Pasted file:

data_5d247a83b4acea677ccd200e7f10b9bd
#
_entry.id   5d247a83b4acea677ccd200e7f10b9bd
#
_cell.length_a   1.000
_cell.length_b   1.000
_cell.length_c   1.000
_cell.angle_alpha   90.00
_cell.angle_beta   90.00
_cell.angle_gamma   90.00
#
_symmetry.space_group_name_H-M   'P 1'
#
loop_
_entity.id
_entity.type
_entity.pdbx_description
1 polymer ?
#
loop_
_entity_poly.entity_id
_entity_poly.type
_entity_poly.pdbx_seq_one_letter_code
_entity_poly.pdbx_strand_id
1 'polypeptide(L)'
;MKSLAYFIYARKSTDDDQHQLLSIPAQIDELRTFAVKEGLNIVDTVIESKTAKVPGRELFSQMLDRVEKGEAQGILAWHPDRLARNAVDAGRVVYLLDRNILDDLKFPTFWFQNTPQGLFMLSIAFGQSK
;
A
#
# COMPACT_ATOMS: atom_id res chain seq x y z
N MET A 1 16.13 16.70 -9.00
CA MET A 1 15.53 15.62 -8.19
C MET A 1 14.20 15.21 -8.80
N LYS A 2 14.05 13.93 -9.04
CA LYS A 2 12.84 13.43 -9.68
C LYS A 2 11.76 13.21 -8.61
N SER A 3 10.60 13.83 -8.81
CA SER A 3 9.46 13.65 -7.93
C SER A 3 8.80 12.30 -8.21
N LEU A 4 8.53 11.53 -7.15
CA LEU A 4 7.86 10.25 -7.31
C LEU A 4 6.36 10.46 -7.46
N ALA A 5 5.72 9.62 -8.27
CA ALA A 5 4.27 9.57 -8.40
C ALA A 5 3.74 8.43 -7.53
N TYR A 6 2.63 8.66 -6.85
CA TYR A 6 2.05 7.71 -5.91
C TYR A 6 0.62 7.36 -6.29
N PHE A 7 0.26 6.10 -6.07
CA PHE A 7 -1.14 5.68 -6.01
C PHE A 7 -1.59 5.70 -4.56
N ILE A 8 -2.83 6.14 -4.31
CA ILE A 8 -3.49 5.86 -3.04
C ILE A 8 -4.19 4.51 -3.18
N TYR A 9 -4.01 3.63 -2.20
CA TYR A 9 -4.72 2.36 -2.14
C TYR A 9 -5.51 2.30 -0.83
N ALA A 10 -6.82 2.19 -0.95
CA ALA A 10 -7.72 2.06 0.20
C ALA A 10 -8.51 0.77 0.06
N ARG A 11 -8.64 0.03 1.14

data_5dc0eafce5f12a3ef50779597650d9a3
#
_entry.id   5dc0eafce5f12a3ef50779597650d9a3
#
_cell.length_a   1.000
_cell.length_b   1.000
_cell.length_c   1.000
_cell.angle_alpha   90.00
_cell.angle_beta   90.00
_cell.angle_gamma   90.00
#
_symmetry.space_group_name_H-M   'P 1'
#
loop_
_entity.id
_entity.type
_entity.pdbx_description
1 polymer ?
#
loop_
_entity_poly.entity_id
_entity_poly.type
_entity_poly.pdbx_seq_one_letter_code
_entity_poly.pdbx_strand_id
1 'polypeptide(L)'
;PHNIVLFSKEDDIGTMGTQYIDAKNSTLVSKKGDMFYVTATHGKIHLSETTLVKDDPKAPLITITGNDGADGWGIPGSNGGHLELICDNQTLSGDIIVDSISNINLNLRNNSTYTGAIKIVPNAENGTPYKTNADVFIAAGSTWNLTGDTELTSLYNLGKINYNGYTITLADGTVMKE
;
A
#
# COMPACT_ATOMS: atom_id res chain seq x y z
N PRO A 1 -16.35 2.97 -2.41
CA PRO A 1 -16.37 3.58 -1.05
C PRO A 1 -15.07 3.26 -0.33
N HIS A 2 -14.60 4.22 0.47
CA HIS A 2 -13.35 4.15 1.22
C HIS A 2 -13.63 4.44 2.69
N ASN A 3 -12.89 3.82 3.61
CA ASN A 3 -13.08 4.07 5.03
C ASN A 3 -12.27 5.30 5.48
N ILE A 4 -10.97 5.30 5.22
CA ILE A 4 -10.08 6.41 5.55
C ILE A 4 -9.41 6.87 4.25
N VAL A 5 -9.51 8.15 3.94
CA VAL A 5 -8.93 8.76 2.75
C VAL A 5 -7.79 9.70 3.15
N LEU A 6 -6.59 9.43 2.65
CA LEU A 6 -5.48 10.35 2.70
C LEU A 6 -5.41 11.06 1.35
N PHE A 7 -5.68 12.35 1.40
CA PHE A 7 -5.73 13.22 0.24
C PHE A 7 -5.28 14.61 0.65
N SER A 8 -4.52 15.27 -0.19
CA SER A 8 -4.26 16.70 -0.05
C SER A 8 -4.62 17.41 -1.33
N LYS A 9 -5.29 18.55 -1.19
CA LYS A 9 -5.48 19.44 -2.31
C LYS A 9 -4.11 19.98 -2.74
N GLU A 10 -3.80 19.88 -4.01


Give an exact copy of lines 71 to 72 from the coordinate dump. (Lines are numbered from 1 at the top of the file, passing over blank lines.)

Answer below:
_cell.angle_gamma   90.00
#